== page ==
Effect of B-vitamin supplementation on stroke: a meta-analysis of randomized controlled trials.PLoS One 2013; 8(11):e81577Plos
B vitamins have been extensively used to reduce homocysteine levels; however, it remains uncertain whether B vitamins are associated with a reduced risk of stroke. Our aim was to evaluate the effects of B vitamins on stroke.
METHODOLOGY AND PRINCIPAL FINDINGS
We systematically searched PubMed, EmBase, and the Cochrane Central Register of Controlled Trials to identify studies for our analysis. Relative risk (RR) was used to measure the effect of B-vitamin supplementation on the risk of stroke. The analysis was further stratified based on factors that could affect the treatment effects. Of the 13,124 identified articles, we included 18 trials reporting data on 57,143 individuals and 2,555 stroke events. B-vitamin supplementation was not associated with a significant reduction in the risk of stroke (RR, 0.91, 95%CI: 0.82-1.01, P = 0.075; RD, -0.003, 95%CI: -0.007-0.001, P = 0.134). Subgroup analyses suggested that B-vitamin supplementation might reduce the risk of stroke if included trials had a man/woman ratio of more than 2 or subjects received dose of folic acid less than 1 mg. Furthermore, in a cumulative meta-analysis for stroke, the originally proposed nonsignificant B-vitamin effect was refuted by the evidence accumulated up to 2006. There is a small effect with borderline statistical significance based on data gathered since 2007.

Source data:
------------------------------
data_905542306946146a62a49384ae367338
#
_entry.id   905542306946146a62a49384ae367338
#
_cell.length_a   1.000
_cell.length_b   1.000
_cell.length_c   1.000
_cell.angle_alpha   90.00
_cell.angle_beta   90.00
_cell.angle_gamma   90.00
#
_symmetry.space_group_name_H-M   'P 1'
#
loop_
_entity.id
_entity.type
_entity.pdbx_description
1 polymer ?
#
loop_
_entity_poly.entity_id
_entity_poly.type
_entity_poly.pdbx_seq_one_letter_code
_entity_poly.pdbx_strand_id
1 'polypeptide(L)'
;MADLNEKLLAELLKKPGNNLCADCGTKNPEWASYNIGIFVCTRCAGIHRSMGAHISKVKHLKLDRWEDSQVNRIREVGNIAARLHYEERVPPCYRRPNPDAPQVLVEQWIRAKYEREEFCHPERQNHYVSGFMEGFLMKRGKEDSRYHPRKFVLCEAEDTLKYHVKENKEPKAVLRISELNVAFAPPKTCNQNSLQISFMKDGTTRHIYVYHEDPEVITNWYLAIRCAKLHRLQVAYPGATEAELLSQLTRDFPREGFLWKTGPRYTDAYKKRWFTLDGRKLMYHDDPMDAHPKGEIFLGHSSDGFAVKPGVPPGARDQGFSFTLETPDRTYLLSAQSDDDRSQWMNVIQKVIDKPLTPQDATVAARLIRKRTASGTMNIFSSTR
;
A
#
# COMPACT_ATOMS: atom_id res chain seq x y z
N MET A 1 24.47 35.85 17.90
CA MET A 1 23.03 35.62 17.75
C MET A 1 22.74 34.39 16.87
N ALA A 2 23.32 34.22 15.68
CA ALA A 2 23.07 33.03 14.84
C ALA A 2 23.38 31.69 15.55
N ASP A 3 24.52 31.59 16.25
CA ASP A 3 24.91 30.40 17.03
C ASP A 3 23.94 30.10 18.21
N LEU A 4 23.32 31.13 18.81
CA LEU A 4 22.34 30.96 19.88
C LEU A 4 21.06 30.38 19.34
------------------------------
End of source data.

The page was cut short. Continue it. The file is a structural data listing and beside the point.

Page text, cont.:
Our study indicates that B-vitamin supplementation is not associated with a lower risk of stroke based on relative and absolute measures of association. Subgroup analyses suggested that B-vitamin supplementation can effectively reduce the risk of stroke if included trials had a man/woman ratio of more than 2 or subjects received dose of folic acid less than 1 mg.